New students must submit proof of COVID-19 vaccination in order to register for classes.
Learn more about Whittier's vaccination policy
Two Whittier College professors — John Neu, associate professor of political science and business administration, and Ria O’Foghludha, associate professor of art history — are retiring after years of dedicated instruction and service to their students.
Neu came to Whittier College in 1971 with impressive academic and legal credentials, including a master’s degree from Harvard University, a Juris Doctor degree from Creighton University School of Law, and a Ph.D. from the University of Nebraska. He also speaks at least three languages and has traveled to almost two-dozen countries, including six in West Africa where he conducted research.
With this experience and knowledge, Neu served the College community for 41 years, specializing in courses related to law and African politics. His courses, from constitutional law to judicial process, sparked thousands of students’ interest in the legal field. In fact, Neu has a “cabinet of letters” from former students — a testimony to both his decades of success and his devotion to teaching.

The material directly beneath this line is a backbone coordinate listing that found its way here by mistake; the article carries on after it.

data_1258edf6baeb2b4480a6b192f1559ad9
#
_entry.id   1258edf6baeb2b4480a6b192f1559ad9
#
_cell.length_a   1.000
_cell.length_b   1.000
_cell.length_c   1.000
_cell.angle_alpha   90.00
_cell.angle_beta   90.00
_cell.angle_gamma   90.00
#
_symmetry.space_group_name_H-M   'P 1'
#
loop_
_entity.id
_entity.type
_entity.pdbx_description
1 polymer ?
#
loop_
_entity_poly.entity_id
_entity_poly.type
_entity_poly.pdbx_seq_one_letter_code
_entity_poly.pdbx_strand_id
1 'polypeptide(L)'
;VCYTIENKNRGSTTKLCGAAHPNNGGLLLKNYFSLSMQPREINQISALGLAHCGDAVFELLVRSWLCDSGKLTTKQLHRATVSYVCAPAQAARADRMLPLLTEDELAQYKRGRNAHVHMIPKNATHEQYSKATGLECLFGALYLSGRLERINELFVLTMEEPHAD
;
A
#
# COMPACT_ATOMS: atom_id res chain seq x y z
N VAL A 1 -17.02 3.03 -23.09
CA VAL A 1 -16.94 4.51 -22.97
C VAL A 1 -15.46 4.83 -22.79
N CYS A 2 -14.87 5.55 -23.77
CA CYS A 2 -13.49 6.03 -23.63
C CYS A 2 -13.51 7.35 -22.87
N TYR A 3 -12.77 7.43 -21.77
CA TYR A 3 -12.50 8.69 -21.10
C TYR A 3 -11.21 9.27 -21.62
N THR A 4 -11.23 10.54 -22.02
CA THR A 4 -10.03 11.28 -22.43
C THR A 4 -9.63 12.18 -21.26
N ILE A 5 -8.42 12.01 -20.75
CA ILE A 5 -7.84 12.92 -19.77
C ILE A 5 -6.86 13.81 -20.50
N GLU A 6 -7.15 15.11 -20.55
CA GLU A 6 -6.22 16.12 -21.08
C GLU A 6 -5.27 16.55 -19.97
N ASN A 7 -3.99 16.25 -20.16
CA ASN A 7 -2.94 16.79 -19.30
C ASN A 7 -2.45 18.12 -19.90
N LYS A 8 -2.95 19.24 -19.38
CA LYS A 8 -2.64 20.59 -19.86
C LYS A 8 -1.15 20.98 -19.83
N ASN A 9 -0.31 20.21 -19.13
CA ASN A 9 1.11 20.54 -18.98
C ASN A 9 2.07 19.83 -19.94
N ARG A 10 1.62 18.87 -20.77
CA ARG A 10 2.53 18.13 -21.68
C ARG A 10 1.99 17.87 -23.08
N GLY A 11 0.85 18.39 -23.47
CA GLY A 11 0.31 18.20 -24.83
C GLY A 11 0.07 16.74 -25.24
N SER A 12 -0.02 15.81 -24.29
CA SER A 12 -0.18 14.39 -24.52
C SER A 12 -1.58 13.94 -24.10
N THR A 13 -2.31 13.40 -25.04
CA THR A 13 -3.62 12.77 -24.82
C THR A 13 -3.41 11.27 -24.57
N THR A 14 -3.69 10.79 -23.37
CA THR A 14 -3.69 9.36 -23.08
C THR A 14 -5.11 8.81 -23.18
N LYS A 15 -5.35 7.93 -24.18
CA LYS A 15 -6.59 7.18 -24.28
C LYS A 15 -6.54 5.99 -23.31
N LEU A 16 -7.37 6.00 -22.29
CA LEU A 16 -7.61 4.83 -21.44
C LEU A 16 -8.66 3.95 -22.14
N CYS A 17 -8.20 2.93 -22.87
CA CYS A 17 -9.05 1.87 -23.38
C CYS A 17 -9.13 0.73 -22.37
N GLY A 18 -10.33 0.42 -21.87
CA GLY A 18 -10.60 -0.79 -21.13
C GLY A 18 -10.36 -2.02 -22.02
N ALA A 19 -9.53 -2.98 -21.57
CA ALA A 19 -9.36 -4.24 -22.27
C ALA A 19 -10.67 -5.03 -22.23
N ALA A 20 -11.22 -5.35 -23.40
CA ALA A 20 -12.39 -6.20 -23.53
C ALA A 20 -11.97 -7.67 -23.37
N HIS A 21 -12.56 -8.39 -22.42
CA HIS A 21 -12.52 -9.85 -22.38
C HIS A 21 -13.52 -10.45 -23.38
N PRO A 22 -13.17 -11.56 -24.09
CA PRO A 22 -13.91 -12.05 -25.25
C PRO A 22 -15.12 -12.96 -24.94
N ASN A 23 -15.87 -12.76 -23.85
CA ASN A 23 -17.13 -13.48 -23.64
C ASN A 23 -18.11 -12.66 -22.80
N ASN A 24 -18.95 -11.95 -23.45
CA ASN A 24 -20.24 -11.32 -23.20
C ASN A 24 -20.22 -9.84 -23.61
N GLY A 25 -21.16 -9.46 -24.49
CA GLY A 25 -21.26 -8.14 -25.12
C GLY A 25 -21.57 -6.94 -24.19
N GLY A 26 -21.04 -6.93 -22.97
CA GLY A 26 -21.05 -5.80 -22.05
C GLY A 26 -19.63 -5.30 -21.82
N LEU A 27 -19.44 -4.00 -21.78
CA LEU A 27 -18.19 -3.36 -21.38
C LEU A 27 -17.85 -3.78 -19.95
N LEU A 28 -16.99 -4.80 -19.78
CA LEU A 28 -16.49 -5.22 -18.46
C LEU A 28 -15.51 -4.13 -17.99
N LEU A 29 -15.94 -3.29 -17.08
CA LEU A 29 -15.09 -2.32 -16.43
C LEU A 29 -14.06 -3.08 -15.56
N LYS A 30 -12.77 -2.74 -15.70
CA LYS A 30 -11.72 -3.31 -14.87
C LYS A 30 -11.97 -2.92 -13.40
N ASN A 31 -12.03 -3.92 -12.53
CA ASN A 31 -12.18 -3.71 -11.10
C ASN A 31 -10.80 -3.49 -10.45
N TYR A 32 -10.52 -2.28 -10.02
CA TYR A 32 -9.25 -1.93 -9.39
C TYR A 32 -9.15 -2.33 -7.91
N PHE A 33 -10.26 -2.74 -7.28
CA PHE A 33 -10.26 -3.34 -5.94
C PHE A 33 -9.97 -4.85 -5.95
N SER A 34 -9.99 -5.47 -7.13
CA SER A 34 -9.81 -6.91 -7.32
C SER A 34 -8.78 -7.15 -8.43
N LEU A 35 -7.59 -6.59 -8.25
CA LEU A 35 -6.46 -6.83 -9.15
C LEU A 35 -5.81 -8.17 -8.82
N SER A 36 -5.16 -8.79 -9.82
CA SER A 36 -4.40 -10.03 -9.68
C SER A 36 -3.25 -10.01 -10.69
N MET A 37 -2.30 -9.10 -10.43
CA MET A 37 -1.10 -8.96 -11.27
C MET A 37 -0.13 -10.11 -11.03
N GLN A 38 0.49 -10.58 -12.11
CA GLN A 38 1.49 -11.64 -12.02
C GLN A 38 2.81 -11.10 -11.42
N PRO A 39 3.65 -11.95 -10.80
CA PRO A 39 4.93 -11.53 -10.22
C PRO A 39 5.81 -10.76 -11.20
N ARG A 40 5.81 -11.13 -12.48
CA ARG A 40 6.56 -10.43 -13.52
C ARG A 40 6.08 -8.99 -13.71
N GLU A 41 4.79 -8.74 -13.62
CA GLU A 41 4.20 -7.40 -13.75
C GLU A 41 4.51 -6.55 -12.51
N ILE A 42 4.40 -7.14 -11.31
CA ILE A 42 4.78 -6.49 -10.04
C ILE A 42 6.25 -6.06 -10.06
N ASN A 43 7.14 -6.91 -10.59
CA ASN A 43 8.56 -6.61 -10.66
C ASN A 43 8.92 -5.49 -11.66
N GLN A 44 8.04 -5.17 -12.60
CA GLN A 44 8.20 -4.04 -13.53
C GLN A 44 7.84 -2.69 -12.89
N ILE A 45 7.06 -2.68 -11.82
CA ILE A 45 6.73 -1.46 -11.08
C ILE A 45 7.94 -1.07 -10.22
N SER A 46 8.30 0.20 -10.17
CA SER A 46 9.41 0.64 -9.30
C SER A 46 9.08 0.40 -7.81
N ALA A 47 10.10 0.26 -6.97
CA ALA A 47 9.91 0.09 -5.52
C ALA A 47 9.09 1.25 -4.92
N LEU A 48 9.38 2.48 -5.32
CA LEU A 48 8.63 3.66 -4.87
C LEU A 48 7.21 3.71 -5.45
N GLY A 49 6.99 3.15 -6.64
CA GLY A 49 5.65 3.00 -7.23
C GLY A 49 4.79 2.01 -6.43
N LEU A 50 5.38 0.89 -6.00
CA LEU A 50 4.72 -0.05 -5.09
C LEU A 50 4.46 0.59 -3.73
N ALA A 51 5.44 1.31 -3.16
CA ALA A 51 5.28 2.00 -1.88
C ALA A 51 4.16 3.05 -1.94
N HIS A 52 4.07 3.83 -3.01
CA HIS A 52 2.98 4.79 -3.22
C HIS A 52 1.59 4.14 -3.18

Neu’s dedication to students reached far beyond the classroom. He served as a longtime advisor for the Orthogonian Society. Likewise, he has been active in the gay rights movement, working closely with Whittier’s TOBGLAD Club (Transgender, Other Identified, Bisexual, Gay, Lesbian, and Allies for Diversity). He continues to write a book on how the law relates to LGBT issues.
In 2012, the Whittier College Alumni Association named Neu an honorary alumnus.
O’Foghludha is also retiring this month after 23 years with the College — and more than 10 trips overseas with its students.
She earned her Master of Arts degree at Duke University and her Ph.D. at Columbia University. Upon arriving at Whittier College in 1993, O’Foghludha taught art history, from the artwork of ancient Greece and Rome, to the High Renaissance, to Colonial Latin America. She possessed a particular knowledge of Augustan Rome and Roman Egypt, and with a solid grounding in ancient, medieval, and modern Ireland, as well. O’Foghludha applied that knowledge and passion for art history outside of the classroom, too: She took hundreds of students on January-term trips in Italy and Ireland.
As associate director of the Whittier Scholars Program since 2001, as well as acting director in both 2007-08 and 2014-15, she also helped lead highly motivated students as they created their own majors, minors, or courses of study.
“The Whittier Scholars Program will wholeheartedly miss Ria's steadfast commitment to interdisciplinarity and her expertise at guiding students to take charge of their own educational paths and educations,” said Doreen O’Connor-Gomez, director of the Whittier Scholars Program.
O’Foghludha also sponsored several dozen senior projects, chaired multiple committees, and exceptionally led both the Rhodes and Marshall scholarships. During her tenure, the College had one Rhodes winner, two Rhodes regional finalists, seven Rhodes state finalists, and a Marshall national finalists.